Why You Can’t Go Wrong with the Pet Industry

The pet industry has been expanding at an exciting growth rate for the past three decades. Last year in 2016, pet owner spending clocked in at $66.75 billion. Fueled by over 68%—84.6 million U.S. homes—the industry is growing to meet the demand of pet parents eager to spoil their two-legged children. Most of the expansion has been in upscale sectors. Pet pampering now comes in the form of products like chia seed dog treats or services like ‘pawdicures’ for your dog. Take a stroll through your local park. Many of those strollers actually have little puppers lounging in the basket, not a human child!

Now, more than ever, people are completely obsessed with their pets. A glimpse into recent pop culture shows how much pets have become the forefront of the American zeitgeist. One in 10 pets has their own social media account nationwide, according to a market research agency Mintel. Consumers can count on at least one blockbuster pet-movie each season. Last year, Secret Life of Pets and A Dog’s Purpose both premiered on the big screen. Alpha, a movie centering around the first instance of domestication, is set to come out in March of next year. If that isn’t evidence enough, just think, Oprah Winfrey is bequesting her dogs with $30 million with a sizable portion of her estate reserved just for them.

At Splash and Dash Groomerie & Boutique we totally get and embrace pet obsession. Our franchise owners are pet people that loved their dogs so much they built a business around them. Splash and Dash started when Dan J. Barton, Founder & CEO, wanted something better for his pup, Mercedes. After being fed up with impersonal big-box stores that charged way too much, Dan discovered there was something missing in the pet industry: a market gap for a tech-savvy grooming salon that also sells retail pet supplies. Dan took it one step further. He introduced a recurring revenue stream with a membership plan—something completely unique to Splash and Dash. Since then, the pet franchise has gone on to rank #59 on Entrepreneur’s 500 Listing and help countless individuals find an amazing place in the pet industry.

The Pet Industry is Growing!

In the past three decades, consumers have spent more money on pets every year since the APPA began tracking expenditures. During the Great U.S. Recession, the pet industry grew almost 11% from 2007 to 2009. Other industries like cosmetics, car-repossession, and health care share the recession-proof durability that the pet industry maintains. After the recession, the financial growth didn’t stop. The same percentage increase took place between 2015 and this year, from $60.28 to $66.75 billion.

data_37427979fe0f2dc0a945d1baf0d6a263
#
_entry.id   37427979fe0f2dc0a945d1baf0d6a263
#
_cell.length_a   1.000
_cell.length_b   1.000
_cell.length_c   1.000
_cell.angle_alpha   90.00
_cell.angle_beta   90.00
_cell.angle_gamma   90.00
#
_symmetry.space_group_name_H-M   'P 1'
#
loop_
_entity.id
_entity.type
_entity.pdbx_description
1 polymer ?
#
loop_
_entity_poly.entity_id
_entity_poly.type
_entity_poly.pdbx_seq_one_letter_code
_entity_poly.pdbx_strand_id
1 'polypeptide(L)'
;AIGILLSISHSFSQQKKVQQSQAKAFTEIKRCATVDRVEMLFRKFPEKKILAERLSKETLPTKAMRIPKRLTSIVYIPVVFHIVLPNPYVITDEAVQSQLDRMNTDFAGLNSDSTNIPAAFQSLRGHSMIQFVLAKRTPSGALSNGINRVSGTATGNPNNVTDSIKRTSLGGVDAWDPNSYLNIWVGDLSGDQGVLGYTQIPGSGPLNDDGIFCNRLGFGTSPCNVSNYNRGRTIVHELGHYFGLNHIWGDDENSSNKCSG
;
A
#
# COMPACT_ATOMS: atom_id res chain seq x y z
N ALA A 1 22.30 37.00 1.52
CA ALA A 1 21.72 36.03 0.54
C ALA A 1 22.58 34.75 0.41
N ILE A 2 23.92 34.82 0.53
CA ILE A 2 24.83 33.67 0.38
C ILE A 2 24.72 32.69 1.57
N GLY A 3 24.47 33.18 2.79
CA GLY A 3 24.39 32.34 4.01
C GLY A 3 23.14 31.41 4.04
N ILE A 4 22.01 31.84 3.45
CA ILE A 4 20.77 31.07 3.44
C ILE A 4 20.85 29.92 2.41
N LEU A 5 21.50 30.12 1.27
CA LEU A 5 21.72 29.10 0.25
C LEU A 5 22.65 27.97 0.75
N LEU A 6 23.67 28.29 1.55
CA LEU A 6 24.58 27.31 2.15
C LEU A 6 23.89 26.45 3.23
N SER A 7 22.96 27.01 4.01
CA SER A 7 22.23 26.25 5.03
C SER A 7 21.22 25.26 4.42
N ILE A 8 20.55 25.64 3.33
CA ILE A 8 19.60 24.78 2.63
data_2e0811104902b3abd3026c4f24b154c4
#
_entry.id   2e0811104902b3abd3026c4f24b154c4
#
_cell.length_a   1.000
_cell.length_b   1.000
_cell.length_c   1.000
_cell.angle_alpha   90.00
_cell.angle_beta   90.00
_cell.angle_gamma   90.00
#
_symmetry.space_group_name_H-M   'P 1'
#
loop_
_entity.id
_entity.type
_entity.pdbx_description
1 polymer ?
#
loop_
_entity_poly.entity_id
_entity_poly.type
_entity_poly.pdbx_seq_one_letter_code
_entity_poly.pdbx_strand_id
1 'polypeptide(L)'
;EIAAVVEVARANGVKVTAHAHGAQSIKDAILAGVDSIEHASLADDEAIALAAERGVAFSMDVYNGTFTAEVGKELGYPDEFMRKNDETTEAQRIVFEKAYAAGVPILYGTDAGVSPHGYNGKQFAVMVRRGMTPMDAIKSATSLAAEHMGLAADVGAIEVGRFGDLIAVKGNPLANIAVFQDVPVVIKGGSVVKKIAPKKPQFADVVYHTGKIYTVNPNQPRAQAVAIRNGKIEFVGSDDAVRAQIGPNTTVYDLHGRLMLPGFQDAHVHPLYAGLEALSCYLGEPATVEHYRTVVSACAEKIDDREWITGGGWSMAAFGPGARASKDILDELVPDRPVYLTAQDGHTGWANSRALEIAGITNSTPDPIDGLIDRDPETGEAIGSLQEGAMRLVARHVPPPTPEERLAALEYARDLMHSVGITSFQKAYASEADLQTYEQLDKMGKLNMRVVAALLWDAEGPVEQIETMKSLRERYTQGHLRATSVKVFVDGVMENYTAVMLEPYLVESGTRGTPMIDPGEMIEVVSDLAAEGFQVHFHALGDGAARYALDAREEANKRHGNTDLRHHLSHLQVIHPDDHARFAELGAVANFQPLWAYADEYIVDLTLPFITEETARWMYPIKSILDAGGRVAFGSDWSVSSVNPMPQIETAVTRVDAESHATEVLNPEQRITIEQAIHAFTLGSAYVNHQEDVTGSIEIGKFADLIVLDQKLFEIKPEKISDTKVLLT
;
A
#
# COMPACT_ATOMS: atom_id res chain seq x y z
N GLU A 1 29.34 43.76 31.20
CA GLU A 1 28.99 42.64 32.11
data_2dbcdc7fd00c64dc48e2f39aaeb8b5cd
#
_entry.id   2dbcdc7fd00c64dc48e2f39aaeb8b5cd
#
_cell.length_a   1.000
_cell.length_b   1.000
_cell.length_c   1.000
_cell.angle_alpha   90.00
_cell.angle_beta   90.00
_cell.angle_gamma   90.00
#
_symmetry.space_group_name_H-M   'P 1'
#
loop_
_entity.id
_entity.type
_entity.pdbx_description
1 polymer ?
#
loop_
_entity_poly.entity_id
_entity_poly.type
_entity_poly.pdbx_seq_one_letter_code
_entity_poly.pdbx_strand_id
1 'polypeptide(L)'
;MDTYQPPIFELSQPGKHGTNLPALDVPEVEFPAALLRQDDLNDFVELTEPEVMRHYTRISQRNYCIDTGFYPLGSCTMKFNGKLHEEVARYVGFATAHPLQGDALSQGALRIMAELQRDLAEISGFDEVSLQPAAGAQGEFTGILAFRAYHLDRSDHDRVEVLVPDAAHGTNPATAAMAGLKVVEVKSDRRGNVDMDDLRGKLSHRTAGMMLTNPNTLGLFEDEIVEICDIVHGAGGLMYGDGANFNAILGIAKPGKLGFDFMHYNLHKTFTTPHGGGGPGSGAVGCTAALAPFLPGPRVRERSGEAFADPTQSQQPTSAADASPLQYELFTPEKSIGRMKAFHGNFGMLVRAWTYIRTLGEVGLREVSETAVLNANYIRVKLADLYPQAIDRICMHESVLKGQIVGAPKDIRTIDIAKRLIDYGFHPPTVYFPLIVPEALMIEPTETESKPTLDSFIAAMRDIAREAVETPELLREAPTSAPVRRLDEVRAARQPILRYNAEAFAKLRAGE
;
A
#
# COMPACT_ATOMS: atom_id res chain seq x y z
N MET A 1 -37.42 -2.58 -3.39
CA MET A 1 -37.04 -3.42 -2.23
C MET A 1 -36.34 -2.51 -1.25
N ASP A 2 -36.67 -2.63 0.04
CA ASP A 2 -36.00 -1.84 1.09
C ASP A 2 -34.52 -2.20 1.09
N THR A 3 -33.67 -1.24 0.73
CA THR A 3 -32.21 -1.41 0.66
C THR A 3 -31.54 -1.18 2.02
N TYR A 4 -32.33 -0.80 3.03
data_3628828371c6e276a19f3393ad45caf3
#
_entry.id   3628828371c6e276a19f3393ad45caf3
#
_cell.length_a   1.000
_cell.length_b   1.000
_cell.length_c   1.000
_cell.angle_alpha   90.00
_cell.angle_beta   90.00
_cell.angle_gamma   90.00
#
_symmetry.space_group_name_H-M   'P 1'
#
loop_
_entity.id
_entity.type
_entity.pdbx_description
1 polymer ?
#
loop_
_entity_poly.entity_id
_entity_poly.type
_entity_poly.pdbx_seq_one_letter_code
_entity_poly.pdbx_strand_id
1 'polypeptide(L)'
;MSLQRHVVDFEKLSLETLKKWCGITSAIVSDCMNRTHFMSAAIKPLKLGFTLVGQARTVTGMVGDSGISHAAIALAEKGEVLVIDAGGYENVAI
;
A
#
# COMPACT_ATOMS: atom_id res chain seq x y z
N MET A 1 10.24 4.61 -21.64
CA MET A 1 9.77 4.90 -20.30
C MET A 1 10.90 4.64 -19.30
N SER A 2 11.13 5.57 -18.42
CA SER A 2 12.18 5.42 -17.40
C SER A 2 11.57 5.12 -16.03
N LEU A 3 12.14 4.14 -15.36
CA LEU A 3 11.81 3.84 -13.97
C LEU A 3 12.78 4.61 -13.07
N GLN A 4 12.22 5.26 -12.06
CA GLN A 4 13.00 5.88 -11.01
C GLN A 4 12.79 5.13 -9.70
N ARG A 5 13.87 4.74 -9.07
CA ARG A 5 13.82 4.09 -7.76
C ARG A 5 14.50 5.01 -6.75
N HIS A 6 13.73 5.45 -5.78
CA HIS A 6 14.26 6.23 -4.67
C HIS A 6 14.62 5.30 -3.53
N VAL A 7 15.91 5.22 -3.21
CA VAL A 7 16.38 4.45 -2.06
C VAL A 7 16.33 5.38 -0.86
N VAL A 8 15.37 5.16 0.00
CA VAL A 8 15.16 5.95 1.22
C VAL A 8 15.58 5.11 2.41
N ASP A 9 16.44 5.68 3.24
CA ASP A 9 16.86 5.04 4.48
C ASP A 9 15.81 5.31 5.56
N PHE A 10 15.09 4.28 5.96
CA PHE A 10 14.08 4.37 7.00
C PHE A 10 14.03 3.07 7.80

The bulk of pet owner spending is on food. Almost $30 billion dollars are expected to be spent on food this year with last year ending at $28.23 billion. Even pet supplies are being purchased more. Over-the-counter pet products like dog toothpaste experienced a 73% increase after the new millennium. In 2001, pet owners spent $2.1 billion on over-the-counter products. At the end of 2017, spending is projected at $14.93 billion. That’s over a 610% increase! Premiumization trends and healthier options for pet owners’ dogs are pushing these numbers skyward. On average, the first year someone owns a small dog, their new pooch will cost $1,314. A medium dog will cost his owner $1,580 while a large dog can cost up to $1,843, according to the ASPCA.

Yes, the rate of pet ownership is rising but only slightly. In the past three years, pet ownership rose only 3% each year. This suggests that an increasing average mean spending is the reason the pet industry is growing, not more people owning pets.

Pets are Part of the Family

Recent census surveys show that more than two out of three Americans own a pet. This has been the case for a long time, with dogs being the crux of our animal companionship since we first domesticated them over 12,000 years ago. In the last few decades, dogs have formed even stronger bonds with their guardians. Dogs have transitioned from being tethered outside in the doghouse to being the center of attention.

Aging boomers whose children have left the house often get a dog to keep them company in retirement. On top of this, a low overall fertility rate in the U.S. translates into more no-children households with a higher rate of pet ownership. Single households are also on the rise at 28% from 1970 to 2014. With a competitive job market and the inhibition of student loans, many millennials are waiting to get married and have children. Millennials have also replaced their boomer parents as the primary pet owners in the U.S. with a much different approach to spending than their frugal parents. Millennials look for an experience in retail shopping. The demographic is a much more spontaneous and experimental shopper. They are also more health conscious and want the absolute best for their dogs. Eco-friendliness, all-natural, and Made in America are the product orientations that resonate with Millennials. A recent Suntrust Mortgage survey showed that one-third of Millennials are buying houses, stating that their dog was the most compelling reason to sign a mortgage.

These societal trends are continuing to catapult the pet industry into new heights. Many dog-loving entrepreneurs are looking for points of entry to get in on the proverbial action.

For interesting ideas of breaking into the pet industry click here!


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